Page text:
Neller: ‘We Are a Completely Different Marine Corps Than We Were’
By OTTO KREISHER, Seapower Correspondent
WASHINGTON — Despite increasing competition for the declining percentage of young Americans eligible to serve in the military, the Marine Corps already has signed up the number of recruits it needs for this fiscal year and expects to have half of next year’s quota by October, the top Marine said.
The diversity of the Corps also is changing, in both gender and ethnicity, and the Corps will get older as it builds the capabilities in cyber and information warfare that it will need for any conflict with a peer competitor, Marine Corps Commandant Gen. Robert B. Neller said April 26.
Addressing a Brookings Institution audience, Neller said the Marines are changing not just the type of people they need but also the way they train and the weapons and equipment they will need to meet the demands of the new National Defense Strategy that focuses on great power competition, rather than countering violent extremists.
“There are a lot of concerns out there. Some are near term, some longer term. But the strategy says we want to increase the lethality of the force, we want to create a more capable force that will dominate the battlefield. We want to work with allies and friends because we’re not going to have enough capacity to do this by ourselves,” he said.
Among the capabilities the Marines will need for that future fight are more secure command and control, the ability to engage in information warfare and in cyberspace, and long-range precision fires, Neller said.
“We need a longer stick, from ground to ground, air to ground, from surface to air,” and defense against manned aircraft, ballistic missiles and swarming unmanned air systems, he said. The Corps also will need more unmanned systems, he said.
“If you have to clear a room, the first thing in that room will be an unmanned vehicle,” Neller said. And he predicted, a majority of future aircraft “will not have a human being at the controls, in that device.”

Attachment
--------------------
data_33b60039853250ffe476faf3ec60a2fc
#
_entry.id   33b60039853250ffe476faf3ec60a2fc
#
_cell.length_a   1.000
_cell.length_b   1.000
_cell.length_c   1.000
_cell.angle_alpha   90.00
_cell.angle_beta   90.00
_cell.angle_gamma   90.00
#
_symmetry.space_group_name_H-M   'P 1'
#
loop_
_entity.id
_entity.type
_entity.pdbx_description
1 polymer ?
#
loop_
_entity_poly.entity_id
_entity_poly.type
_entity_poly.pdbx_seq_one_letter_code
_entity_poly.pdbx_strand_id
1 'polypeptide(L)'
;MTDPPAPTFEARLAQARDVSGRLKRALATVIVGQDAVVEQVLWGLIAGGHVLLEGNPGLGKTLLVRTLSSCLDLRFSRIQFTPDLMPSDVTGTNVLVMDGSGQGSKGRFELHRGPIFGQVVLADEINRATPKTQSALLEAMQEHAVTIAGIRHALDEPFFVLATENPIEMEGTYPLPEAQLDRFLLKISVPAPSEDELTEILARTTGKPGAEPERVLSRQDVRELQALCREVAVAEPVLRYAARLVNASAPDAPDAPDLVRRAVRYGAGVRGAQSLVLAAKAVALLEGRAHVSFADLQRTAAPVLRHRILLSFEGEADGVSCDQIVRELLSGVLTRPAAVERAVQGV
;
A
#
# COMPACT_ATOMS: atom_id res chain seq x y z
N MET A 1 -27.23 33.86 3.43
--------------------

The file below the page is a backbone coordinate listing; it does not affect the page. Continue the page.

The Marines also are changing the way they train, with more force-on-force exercises, similar to what they did during the Cold War, he said.
Asked how the Corps was doing in recruiting and meeting the calls for greater diversity, Neller said he was told earlier in the day that “we’ve already got all the people we need for this year. They’re all signed up. They’ll ship this summer. And by 1 October, we’ll have over 50 percent of the people already signed up for next year.”
Those recruits include 97 percent high school graduates and a high percentage of the highest scorers on the qualification tests, he added.
On diversity, Neller noted that he had set a goal of a Corps that was at least 10 percent female, and that figure currently was at 9.2 percent. “In the last four years for officer accessions, the numbers have been 23, 24, 25 and 32 percent of officers are men of ethnicity and color and women.
“If you look at every possible category of diversity — gender, ethnicity — we are a completely different Marine Corps than we were five, and certainly 10 years ago. The demographics of the nation is changing. Hispanics are the fastest growing group in the nation, and also the fastest growing in the Marine Corps,” he said.
The Marines traditionally have been the youngest of the armed services, with more than half of its personnel under 25. But that will change as they have to keep more Marines in longer to master the complex tasks of cyber warfare, Neller said.
“They will cost more money. … We’re going to pay that because we need what they do,” he said.
While the three other services are requesting large increases in end strength in the fiscal 2019 budget, the Corps has requested only 100 more Marines, because of the higher cost of those cyber and information warriors, he said.
Asked if he expected to get and retain the high-quality people needed for those skills, Neller said, “We’re going to find out.”